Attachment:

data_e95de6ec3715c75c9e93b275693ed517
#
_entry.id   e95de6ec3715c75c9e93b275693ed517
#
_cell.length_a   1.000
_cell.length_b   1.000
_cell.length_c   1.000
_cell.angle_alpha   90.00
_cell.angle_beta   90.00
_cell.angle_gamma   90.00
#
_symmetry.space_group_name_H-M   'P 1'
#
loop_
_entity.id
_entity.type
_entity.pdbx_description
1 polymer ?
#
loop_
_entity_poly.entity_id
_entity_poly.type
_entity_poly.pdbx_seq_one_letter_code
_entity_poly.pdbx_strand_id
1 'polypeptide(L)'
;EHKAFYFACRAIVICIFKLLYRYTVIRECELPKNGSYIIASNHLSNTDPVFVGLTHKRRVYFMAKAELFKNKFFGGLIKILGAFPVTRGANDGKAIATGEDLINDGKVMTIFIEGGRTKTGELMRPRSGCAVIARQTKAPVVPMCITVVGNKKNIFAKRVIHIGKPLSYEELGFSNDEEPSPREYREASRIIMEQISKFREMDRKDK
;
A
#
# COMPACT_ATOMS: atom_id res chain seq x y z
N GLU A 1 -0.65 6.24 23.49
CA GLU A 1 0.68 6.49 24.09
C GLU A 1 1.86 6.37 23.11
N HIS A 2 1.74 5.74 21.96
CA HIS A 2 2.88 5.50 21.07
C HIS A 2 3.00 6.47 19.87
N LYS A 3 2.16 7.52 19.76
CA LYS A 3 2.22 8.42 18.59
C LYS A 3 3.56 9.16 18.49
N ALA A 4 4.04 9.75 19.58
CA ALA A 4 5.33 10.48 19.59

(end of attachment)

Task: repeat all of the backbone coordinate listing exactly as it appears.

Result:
data_e95de6ec3715c75c9e93b275693ed517
#
_entry.id   e95de6ec3715c75c9e93b275693ed517
#
_cell.length_a   1.000
_cell.length_b   1.000
_cell.length_c   1.000
_cell.angle_alpha   90.00
_cell.angle_beta   90.00
_cell.angle_gamma   90.00
#
_symmetry.space_group_name_H-M   'P 1'
#
loop_
_entity.id
_entity.type
_entity.pdbx_description
1 polymer ?
#
loop_
_entity_poly.entity_id
_entity_poly.type
_entity_poly.pdbx_seq_one_letter_code
_entity_poly.pdbx_strand_id
1 'polypeptide(L)'
;EHKAFYFACRAIVICIFKLLYRYTVIRECELPKNGSYIIASNHLSNTDPVFVGLTHKRRVYFMAKAELFKNKFFGGLIKILGAFPVTRGANDGKAIATGEDLINDGKVMTIFIEGGRTKTGELMRPRSGCAVIARQTKAPVVPMCITVVGNKKNIFAKRVIHIGKPLSYEELGFSNDEEPSPREYREASRIIMEQISKFREMDRKDK
;
A
#
# COMPACT_ATOMS: atom_id res chain seq x y z
N GLU A 1 -0.65 6.24 23.49
CA GLU A 1 0.68 6.49 24.09
C GLU A 1 1.86 6.37 23.11
N HIS A 2 1.74 5.74 21.96
CA HIS A 2 2.88 5.50 21.07
C HIS A 2 3.00 6.47 19.87
N LYS A 3 2.16 7.52 19.76
CA LYS A 3 2.22 8.42 18.59
C LYS A 3 3.56 9.16 18.49
N ALA A 4 4.04 9.75 19.58
CA ALA A 4 5.33 10.48 19.59